Activity levels of the NADPH-NAD+ transhydrogenation, forming NADH, were measured following the addition of E and 20-HE. The only significant difference from the control reaction was observed with the independent presence of E. Reactions of 20-HE alone and of both ecdysone and 20-hydroxyedysone (E-20-HE) showed no significant increase in the activity level (Table 2). Activity levels of the NADH-NADP+ transhydrogenations, forming NADPH, were measured following the addition of E and/or 20-HE (Table 3). Transhydrogenation assessments included the non energy-linked, ETD, SD, and ATPD reactions. The non energy-linked reaction showed the lowest level of activity. Overall, the control ETD reaction showed a 4-fold increase in activity over the non energy-linked reaction. The addition of E resulted in a significant increase compared to the control, 20-HE, and E-20-HE reactions. No significant increase was noted for the control. 20-HE. and E-20-HE reactions.

Table 2.

The effects of ecdysone and 20-hydroxyecdysone on the NADPH:NAD+ mitochondrial transhydrogenation in Manduca sexta.


Table 3.

The effects of ecdysone and 20-hydroxyecdysone on the NADH:NADP+ mitochondrial transhydrogenation in Manduca sexta.


Table 4.

In vitro stimulation of the NADPH + NAD+ ↔ NADP+ + NADH transhydrogenation by ecdysone.


The control SD reaction showed a 5-fold increase in activity over the non energy-linked reaction. Similarly, the greatest increase in activity level was noted for the addition of E No significant increase was noted for the control, 20-HE, and E-20-HE reactions (Table 3).

The control ATPD reaction showed a 12-fold increase in activity over the non energy linked reactions. The addition of E resulted in a marked increase compared to the control, 20-HE, and E-20-HE reactions. No significant increase was noted for the control, 20-HE, and E-20-HE reactions (Table 3).

The effect of E addition on transhydrogenase activity was compared for the non energy-linked, ETD, SD, and ATPD reactions (Table 4). No significant stimulation was observed for the addition of E to the non energy-linked reaction. ETD, SD, and ATPD reactions showed a significant increase when E was added. The greatest stimulation was observed for the ATPD reaction, followed by the SD reaction and then the ETD reaction (Table 4).


The occurrence of a reversible mitochondrial transhydrogenase has been reported in M. sexta (Vandock et al. 2008). In M sexta midgut and fatbody mitochondria, non-energy-and energy-linked transhydrogenations in the direction of NADPH-formation have been characterized (Vandock et al. 2008, 2010, 2011). The identified energy-linked reactions are driven by ETD, SD, or ATPD. The conversion of E to the active molting hormone, 20-HE, is catalyzed by the NADPH-preferring E-20M, a mitochondrial enzyme predominantly associated with the fifth larval stadium midgut and fatbody tissues of M. sexta and other insects (Smith 1985; Weirich 1997). A parallel relationship to NADPH-utilizing E-20M activity was demonstrated by recent biochemical characterization of NADH-NADP+ and NADPH-NAD+ transhydrogenations in both midgut and fatbody tissues. This parallel relationship was evident in the occurrence of matching peaks of activity for both the transhydrogenase reactions and E-20M activity. These peaks were coincidental with the wandering stage (day 5) of the fifth larval stadium (Mitchell et al. 1999; Vandock et al. 2010).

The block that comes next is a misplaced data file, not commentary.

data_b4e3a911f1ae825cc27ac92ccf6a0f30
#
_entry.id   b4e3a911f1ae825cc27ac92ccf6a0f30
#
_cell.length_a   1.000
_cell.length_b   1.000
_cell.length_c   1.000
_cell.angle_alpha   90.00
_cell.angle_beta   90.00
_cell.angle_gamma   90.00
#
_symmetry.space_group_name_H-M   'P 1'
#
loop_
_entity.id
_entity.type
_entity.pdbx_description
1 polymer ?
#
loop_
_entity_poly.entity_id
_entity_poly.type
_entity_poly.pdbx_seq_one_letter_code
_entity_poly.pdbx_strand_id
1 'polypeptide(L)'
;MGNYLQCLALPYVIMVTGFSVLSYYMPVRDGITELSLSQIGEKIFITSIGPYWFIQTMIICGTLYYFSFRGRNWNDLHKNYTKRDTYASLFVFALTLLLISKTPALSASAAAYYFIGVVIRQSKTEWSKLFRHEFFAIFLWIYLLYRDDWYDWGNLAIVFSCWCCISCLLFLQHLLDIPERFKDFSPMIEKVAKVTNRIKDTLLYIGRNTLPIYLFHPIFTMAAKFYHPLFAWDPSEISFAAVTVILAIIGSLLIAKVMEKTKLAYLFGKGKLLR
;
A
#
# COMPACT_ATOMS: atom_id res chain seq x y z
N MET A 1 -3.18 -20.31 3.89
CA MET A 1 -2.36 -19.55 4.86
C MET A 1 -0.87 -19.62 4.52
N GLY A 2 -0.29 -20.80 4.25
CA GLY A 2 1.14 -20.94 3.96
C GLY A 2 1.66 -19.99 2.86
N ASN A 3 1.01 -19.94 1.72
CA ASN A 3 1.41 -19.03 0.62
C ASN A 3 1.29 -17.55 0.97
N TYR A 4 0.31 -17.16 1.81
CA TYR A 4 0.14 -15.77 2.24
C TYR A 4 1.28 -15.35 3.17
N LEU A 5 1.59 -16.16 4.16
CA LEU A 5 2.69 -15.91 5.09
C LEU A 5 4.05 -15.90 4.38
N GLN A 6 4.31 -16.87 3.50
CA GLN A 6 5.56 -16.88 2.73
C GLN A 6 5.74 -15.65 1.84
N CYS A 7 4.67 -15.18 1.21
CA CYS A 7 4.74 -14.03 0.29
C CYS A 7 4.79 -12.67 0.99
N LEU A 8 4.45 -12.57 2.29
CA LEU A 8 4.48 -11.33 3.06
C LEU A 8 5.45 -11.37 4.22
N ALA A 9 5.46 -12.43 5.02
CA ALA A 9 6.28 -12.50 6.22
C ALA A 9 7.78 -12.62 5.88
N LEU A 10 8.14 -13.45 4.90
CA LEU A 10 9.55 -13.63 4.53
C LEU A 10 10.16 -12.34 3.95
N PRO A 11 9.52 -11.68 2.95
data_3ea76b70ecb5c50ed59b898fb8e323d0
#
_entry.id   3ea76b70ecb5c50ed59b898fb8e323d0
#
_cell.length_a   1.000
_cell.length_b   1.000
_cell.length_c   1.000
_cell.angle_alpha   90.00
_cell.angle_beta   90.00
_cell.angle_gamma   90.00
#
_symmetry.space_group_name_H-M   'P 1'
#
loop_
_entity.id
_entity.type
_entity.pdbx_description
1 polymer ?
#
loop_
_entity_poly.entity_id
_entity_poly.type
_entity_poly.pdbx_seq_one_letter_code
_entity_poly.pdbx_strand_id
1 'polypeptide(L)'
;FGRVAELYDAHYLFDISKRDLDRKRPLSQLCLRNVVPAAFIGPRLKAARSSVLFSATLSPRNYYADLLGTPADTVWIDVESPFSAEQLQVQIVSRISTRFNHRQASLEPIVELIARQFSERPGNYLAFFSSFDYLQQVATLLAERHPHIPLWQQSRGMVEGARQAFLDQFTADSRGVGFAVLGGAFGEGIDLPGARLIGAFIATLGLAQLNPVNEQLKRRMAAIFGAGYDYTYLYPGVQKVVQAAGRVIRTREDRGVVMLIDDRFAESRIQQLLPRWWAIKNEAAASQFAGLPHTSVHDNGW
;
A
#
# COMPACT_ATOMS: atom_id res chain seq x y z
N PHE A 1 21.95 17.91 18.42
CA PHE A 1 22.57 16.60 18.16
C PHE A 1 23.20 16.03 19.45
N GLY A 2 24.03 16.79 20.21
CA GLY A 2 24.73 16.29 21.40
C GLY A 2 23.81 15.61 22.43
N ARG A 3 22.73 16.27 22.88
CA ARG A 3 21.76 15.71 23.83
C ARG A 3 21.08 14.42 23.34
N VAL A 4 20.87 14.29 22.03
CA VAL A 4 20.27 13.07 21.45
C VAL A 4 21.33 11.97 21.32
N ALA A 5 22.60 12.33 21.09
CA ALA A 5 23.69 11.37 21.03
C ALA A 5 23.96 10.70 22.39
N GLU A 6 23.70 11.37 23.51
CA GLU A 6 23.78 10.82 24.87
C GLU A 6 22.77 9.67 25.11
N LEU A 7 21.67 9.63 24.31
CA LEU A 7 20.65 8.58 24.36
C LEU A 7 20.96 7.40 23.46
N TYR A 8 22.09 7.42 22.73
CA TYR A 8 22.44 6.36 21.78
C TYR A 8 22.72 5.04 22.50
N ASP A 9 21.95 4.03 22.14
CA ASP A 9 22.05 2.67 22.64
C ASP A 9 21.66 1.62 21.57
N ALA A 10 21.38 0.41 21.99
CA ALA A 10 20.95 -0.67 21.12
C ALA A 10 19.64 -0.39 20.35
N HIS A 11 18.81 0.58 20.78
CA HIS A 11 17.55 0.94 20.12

Potential association of the hormones E and 20-HE with corresponding NADH-NADP+ and NADPH-NAD+ transhydrogenations appears to be feasible based upon explanations suggested for the protein's mechanism (Vandock et al. 2010). Varying levels of E and 20-HE result from the developmentally significant conversion process executed by NADPH-utilizing E-20M. Ecdysteroid levels fluctuate throughout larval development, with E-20M activity peaking on day 5 (wandering stage). This fluctuation could potentially impact the level of transhydro-genase activity during that same time. As reported in this study, the possibility of a relationship between the two is further supported by the stimulation of mitochondrial transhydrogenase activity from day 4 of the fifth larval instar M sexta by the addition of the steroid hormone E. Indeed, in keeping with the NADPH-requiring E-20M, this stimulation was noted for transhydrogenase activity in the direction of NADPH-formation.

Upon the addition of E alone, all energy-linked reactions in the direction of NADPH-formation exhibited a notable increase in activity level over the control reaction. The independent addition of 20-HE yielded no significant increase. Moreover, the NADPH-NAD+ energy-linked transhydrogenase activity did not rise when both E and 20-HE were added. The combined addition of E and/or 20-HE had no impact on the activity level of the non energy-linked reactions. Significant stimulation of M sexta mitochondrial transhydrogenase is apparent only in the presence of E independently. Similar to the energy-linked NADPH-NAD+ transhyrdogenations, the only substantial increase was observed in the reverse direction, NADH-NADP+ transhydrogenations, with the addition of E.